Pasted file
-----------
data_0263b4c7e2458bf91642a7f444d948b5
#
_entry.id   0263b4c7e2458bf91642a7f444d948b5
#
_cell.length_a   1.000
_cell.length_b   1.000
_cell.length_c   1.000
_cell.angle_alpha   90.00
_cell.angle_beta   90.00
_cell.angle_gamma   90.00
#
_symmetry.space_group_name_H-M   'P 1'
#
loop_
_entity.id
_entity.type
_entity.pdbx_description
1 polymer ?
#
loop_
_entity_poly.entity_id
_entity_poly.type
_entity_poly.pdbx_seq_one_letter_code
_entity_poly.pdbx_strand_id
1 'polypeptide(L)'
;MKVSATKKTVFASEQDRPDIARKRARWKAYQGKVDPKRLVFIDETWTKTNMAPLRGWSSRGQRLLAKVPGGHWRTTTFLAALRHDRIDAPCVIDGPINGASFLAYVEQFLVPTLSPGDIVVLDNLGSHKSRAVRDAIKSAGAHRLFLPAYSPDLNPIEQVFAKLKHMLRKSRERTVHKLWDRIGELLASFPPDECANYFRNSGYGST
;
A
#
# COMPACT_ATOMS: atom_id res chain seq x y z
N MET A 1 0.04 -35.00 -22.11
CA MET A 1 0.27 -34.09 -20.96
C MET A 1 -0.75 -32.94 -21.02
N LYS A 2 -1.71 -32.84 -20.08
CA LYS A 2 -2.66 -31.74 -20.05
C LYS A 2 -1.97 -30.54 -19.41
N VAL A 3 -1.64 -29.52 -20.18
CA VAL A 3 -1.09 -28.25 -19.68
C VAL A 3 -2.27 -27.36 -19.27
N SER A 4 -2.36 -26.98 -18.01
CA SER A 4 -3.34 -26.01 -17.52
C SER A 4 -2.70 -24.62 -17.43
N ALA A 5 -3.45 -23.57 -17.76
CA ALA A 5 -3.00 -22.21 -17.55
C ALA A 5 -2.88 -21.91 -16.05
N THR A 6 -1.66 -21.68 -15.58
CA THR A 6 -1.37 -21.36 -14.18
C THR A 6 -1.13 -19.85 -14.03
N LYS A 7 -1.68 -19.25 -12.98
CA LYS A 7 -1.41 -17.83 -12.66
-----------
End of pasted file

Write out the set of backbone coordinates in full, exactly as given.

data_0263b4c7e2458bf91642a7f444d948b5
#
_entry.id   0263b4c7e2458bf91642a7f444d948b5
#
_cell.length_a   1.000
_cell.length_b   1.000
_cell.length_c   1.000
_cell.angle_alpha   90.00
_cell.angle_beta   90.00
_cell.angle_gamma   90.00
#
_symmetry.space_group_name_H-M   'P 1'
#
loop_
_entity.id
_entity.type
_entity.pdbx_description
1 polymer ?
#
loop_
_entity_poly.entity_id
_entity_poly.type
_entity_poly.pdbx_seq_one_letter_code
_entity_poly.pdbx_strand_id
1 'polypeptide(L)'
;MKVSATKKTVFASEQDRPDIARKRARWKAYQGKVDPKRLVFIDETWTKTNMAPLRGWSSRGQRLLAKVPGGHWRTTTFLAALRHDRIDAPCVIDGPINGASFLAYVEQFLVPTLSPGDIVVLDNLGSHKSRAVRDAIKSAGAHRLFLPAYSPDLNPIEQVFAKLKHMLRKSRERTVHKLWDRIGELLASFPPDECANYFRNSGYGST
;
A
#
# COMPACT_ATOMS: atom_id res chain seq x y z
N MET A 1 0.04 -35.00 -22.11
CA MET A 1 0.27 -34.09 -20.96
C MET A 1 -0.75 -32.94 -21.02
N LYS A 2 -1.71 -32.84 -20.08
CA LYS A 2 -2.66 -31.74 -20.05
C LYS A 2 -1.97 -30.54 -19.41
N VAL A 3 -1.64 -29.52 -20.18
CA VAL A 3 -1.09 -28.25 -19.68
C VAL A 3 -2.27 -27.36 -19.27
N SER A 4 -2.36 -26.98 -18.01
CA SER A 4 -3.34 -26.01 -17.52
C SER A 4 -2.70 -24.62 -17.43
N ALA A 5 -3.45 -23.57 -17.76
CA ALA A 5 -3.00 -22.21 -17.55
C ALA A 5 -2.88 -21.91 -16.05
N THR A 6 -1.66 -21.68 -15.58
CA THR A 6 -1.37 -21.36 -14.18
C THR A 6 -1.13 -19.85 -14.03
N LYS A 7 -1.68 -19.25 -12.98
CA LYS A 7 -1.41 -17.83 -12.66